It Began with a Surprise

My first order from zero-waste designer tonle was a surprise. They were offering a surprise box of 3 items from their spring collection. I had noticed the tree rings and succulents in some of their inking, and included this note in my order on February 27, 2016: “I love trees! In skirts and dresses, I prefer full/circle/a-line styles. Thank you for offering this dreamy gift box!”

Kheang Dress by Vanna

A week later two dresses and a tote bag arrived. I did not need another tote bag, and I gave the screen-printed sewing machine on recycled canvas to a friend who used it for short trips to market. The gray and black keang dress made by Vanna was a style I had never worn. In the past 2.5 years, I have noticed that it continues to look flattering in every season. The black santi dress made by Kheng has become my favorite: ideal for special occasions with simple jewelry and fun to accessorize with bright scarves or belts.

Santi Dress by Kheng

I have always preferred comfort over style, and with tonle I received all I could want in clothing: designs I love in curve-friendly cuts in remnant fabrics that feel good and are easy to take care of, made by a caring community of survivors and dreamers. In December 2016 as I listened to the Change Creator podcast about tonle founder Rachel Faller, I realized that alongside my growing concern for the makers of my clothing, I also wanted to go against the sierras of waste created by fast fashion. Beyond purchasing dresses, I had bought into the idea of zero-waste clothing, and I wanted to advocate for it. I decided to wear tonle for every gig I booked for myself in 2017. I bought a third dress to accommodate a busy spring: grey voleak with hand-printed tree branches made by Navy, because I still love trees.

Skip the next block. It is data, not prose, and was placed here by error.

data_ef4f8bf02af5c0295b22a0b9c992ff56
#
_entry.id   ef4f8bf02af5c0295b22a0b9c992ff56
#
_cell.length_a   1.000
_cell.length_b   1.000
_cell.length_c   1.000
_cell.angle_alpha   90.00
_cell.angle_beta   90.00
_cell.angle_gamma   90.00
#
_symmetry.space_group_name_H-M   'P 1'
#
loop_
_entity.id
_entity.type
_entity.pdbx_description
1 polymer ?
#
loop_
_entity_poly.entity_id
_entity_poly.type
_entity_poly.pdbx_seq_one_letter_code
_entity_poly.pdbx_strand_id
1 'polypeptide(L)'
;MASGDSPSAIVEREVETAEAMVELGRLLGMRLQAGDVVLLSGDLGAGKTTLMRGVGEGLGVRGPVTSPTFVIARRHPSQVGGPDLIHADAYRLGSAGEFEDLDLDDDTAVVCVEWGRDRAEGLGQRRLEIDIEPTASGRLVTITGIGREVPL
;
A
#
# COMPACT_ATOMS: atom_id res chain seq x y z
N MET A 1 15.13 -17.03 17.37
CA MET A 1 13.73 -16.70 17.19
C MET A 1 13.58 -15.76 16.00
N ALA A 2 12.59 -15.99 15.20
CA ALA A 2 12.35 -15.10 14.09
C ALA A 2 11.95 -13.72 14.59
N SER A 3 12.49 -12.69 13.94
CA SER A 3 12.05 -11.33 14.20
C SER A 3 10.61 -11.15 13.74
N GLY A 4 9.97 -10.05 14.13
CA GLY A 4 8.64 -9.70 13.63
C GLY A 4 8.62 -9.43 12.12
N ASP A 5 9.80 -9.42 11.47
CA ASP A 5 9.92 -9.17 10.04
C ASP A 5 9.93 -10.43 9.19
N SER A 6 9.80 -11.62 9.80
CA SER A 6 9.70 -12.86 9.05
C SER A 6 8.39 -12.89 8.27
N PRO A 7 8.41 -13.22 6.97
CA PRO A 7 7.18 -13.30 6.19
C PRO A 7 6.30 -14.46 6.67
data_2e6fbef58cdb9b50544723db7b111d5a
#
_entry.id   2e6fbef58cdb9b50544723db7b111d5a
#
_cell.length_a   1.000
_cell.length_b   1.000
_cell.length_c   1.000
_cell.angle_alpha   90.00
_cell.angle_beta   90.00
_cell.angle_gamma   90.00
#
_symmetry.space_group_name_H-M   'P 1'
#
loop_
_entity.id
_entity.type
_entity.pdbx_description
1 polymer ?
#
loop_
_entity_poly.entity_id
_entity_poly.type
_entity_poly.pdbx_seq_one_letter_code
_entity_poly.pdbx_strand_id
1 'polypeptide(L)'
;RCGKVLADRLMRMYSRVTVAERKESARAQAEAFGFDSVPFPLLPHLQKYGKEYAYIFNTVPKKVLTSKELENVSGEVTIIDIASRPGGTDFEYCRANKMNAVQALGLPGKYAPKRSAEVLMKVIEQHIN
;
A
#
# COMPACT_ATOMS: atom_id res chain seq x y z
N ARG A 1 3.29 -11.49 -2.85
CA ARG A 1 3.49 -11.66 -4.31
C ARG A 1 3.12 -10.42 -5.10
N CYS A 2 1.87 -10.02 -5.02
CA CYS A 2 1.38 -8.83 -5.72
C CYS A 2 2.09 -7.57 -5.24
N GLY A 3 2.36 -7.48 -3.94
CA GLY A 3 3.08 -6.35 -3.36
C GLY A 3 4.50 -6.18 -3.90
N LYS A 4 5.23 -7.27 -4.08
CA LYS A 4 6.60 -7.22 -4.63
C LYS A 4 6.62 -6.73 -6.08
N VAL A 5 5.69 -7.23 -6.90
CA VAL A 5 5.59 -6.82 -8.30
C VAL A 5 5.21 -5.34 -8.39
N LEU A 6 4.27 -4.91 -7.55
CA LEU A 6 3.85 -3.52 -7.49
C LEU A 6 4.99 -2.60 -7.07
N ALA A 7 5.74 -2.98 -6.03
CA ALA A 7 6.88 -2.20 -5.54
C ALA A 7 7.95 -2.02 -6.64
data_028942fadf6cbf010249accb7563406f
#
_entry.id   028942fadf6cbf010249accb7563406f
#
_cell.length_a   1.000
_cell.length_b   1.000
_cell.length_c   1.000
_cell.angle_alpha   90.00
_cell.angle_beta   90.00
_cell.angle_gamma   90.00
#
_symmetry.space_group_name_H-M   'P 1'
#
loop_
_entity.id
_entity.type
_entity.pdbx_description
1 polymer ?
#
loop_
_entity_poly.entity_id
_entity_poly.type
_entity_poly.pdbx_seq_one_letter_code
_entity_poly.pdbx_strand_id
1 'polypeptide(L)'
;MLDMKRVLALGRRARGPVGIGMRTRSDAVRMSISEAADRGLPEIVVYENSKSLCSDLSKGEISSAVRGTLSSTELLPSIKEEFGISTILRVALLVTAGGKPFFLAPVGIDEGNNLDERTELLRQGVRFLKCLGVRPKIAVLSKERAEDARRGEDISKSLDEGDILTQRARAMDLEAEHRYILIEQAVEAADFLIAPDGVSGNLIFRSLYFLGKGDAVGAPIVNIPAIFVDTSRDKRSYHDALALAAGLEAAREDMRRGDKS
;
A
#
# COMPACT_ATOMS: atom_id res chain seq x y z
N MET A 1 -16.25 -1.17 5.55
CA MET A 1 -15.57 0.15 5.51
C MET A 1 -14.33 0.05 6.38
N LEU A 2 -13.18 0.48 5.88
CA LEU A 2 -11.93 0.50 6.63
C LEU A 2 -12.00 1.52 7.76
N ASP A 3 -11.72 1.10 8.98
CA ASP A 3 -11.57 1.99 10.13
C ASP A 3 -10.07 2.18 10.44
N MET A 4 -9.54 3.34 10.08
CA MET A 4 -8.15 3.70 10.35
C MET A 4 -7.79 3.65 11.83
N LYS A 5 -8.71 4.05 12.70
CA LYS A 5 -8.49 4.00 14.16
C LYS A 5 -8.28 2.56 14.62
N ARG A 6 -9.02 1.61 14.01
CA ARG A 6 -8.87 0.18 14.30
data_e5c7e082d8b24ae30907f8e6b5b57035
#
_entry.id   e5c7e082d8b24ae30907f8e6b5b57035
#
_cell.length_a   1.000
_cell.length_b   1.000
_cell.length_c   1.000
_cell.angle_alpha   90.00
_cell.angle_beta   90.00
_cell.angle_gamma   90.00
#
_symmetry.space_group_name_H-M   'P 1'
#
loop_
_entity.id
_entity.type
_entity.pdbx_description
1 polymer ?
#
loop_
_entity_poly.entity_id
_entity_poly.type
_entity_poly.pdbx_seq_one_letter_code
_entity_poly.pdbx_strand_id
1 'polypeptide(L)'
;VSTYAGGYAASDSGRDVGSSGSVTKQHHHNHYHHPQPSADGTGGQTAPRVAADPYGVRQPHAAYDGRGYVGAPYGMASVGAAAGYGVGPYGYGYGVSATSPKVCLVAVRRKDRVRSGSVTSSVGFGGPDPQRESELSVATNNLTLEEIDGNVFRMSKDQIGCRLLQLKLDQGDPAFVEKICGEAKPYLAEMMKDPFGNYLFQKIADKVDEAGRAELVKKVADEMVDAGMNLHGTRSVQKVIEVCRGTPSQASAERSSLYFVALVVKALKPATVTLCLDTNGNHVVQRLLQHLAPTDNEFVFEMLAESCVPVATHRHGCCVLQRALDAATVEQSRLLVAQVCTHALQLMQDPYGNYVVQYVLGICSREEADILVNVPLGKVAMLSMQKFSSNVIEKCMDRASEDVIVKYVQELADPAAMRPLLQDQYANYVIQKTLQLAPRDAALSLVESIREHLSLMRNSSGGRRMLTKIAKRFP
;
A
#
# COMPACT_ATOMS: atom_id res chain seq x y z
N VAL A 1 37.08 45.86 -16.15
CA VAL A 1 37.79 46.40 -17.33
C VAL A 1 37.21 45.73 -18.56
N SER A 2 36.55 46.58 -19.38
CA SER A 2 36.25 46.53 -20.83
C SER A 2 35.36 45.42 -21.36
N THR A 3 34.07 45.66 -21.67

voleak dress by Navy

Since then, I have discovered more companies that reclaim remnants and fashion them into beautiful and functional goods. I present this blog Waste Less Wares because trash can become treasure, because limits can sharpen creativity, and because makers who upcycle repair the world.

This post contains affiliate links. If you click on an affiliate link and make a purchase, Krystal will receive a commission for sharing about makers who upcycle.

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